Icons & Influences: Dixie on My Mind



I & I Dixie Carter



Everything I know about being a woman I learned from Julia Sugarbaker. Well, first my mother, but after her, Julia Sugarbaker, as embodied by Dixie Carter, was my most formative influence. In fact, as I look at pictures of Dixie I’m reminded of Mom. They both possessed blade sharp cheekbones, finely arched eyebrows, and a mischievous glint in their eyes that spelled trouble. They were both strong, opinionated southern women, and they are both, sadly, gone.


Dixie’s Julia was among the last of a vanishing breed of smart, articulate, and funny female TV characters.  She got the joke, but kept her dignity. This was what I wanted to be when I grew up , a woman of style and substance who knew her way around a quip. The women I’ve aspired to emulate have never been the Marilynesque bombshells, but the funny smart ones who got things done.


This is what I’ve learned from watching Dixie Carter over the years:


  • Smart is sexy: I remember sitting in a class at some point in my teenage years where important knowledge about dealing with boys was being imparted. To wit, boys don’t like girls who are “too smart”, beat them at games, or display an appetite. Therefore, I was supposed to be quiet, let them win, eat before a dinner date, and always descend the stairs at an angle so that my hips appeared smaller. Dixie said one of the things she was proudest of was being her high school’s valedictorian, and winning the math award. Thank you, Ms Carter, for never playing dumb!



You can wear lipstick and high heels and still be a feminist:   Wanting to look good is not shallow, it’s just good manners.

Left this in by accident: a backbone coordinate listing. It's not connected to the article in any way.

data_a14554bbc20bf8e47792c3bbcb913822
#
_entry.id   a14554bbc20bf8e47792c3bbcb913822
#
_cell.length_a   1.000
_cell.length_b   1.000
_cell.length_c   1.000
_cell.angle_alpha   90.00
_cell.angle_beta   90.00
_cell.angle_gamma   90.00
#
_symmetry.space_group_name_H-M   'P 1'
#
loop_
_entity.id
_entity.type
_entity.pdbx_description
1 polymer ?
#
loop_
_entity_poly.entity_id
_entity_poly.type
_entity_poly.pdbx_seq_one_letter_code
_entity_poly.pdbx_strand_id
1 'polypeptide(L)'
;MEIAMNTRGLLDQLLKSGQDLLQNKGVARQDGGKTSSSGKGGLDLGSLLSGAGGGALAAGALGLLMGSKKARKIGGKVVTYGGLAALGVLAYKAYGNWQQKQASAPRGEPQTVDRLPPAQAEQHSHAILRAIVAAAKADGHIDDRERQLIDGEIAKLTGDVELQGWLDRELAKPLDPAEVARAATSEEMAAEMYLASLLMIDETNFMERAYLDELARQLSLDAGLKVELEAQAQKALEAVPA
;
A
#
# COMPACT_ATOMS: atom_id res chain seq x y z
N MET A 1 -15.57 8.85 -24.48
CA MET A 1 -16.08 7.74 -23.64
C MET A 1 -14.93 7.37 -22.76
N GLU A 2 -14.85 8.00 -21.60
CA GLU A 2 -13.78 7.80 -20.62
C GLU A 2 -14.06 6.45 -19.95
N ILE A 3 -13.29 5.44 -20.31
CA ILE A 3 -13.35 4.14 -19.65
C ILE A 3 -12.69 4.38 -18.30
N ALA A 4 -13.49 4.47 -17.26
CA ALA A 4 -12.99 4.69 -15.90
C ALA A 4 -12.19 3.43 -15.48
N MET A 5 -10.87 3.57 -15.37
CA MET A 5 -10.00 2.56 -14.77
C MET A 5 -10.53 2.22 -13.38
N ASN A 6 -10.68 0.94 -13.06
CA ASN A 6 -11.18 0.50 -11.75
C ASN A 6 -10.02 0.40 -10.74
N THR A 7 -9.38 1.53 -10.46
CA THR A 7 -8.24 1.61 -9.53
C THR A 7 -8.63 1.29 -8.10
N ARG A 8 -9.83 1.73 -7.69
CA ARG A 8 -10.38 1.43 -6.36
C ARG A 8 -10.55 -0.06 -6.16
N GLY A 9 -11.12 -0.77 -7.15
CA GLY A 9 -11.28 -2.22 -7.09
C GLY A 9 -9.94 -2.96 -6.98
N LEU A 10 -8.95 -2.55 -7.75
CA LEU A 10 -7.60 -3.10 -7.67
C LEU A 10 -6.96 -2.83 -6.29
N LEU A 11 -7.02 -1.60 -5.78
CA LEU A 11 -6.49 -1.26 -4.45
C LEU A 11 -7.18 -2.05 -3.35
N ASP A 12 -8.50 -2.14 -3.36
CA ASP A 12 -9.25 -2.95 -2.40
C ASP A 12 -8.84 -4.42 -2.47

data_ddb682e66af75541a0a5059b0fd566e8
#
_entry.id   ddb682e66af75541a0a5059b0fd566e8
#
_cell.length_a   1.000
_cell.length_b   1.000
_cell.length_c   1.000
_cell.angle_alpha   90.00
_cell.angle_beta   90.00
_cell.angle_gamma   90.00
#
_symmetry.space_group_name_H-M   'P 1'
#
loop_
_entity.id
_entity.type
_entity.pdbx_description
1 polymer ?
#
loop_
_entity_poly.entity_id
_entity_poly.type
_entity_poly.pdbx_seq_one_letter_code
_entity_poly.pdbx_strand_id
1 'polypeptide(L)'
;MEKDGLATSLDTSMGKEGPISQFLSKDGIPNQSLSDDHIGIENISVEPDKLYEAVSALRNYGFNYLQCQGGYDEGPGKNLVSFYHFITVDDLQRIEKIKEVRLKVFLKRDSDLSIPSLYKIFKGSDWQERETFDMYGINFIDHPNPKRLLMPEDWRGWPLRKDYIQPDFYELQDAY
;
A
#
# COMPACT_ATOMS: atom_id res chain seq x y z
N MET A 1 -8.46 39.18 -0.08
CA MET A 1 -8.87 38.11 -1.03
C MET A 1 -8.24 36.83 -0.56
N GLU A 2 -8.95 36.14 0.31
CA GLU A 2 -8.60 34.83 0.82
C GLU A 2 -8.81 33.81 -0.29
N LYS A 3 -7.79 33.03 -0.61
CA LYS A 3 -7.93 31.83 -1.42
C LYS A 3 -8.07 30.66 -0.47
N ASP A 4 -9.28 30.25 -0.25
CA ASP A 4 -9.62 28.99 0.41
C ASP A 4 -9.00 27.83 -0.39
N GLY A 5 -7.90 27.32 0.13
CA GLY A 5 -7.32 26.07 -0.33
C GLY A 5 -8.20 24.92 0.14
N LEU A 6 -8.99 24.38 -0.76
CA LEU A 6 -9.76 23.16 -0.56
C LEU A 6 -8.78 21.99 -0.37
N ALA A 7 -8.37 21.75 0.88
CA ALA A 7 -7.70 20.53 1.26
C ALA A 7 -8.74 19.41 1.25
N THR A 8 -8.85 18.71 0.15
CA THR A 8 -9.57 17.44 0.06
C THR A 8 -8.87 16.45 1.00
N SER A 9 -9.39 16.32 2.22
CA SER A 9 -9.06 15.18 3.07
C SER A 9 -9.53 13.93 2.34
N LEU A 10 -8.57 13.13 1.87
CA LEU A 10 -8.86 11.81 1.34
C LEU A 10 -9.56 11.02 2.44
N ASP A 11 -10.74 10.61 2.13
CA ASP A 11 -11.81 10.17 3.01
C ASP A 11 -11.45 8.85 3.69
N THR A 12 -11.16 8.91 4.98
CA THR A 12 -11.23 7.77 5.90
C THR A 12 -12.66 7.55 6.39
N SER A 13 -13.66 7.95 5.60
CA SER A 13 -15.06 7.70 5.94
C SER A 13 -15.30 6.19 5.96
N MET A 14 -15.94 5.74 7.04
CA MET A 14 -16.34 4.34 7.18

Speaking of manners…having them and using them does not make you less powerful. I got to meet Dixie very briefly many years ago in Washington, DC.  I had sent her a letter about her singing and she called and left a lovely message inviting me to come see a play that she was doing in town. She was as lovely, kind and polite in person as I had hoped she would be. We only talked for a few moments but I remember her graciousness to this day.


You can make your point without being ugly: Julia Sugarbaker was known for her rants when something offended her sense of justice. What I notice now more than ever before about those epic speeches was just how rarely she raised her voice. Sure she got passionate, but she never screamed. Instead she used razor sharp articulation to get her point across.  Dixie brought her musician’s sense of timing to them using pace, and rhythm to turn what, in the hands of a lesser actress, could be strident tirades into brilliant comic soliloquies that had us all wishing we could be that eloquent when faced with idiocy in its many forms.


To sing is to live: She said that at age seven she knew her destiny was to sing at the Metropolitan opera, but due to a botched tonsillectomy that never happened. That didn’t mean she stopped singing though. Though she never sang at the Met she sang on stages, in nightclubs and on television for her entire life. She never stopped.


It’s never too late: From the age of twenty six to thirty five she dropped out of performing to raise her children. She didn’t move to LA until she was forty and her great success with Designing Women didn’t come until she was in her late forties.


So, thank you, Dixie, for being an inspiration. For the laughter and the music and for teaching me that smart, articulate women with good manners can go anywhere they want in this world if they work hard enough. Finally, for introducing me to the work of Michele Brourman, without her my life would be all the poorer, as I’m sure you well know. You are our guardian angel of good taste and sass.








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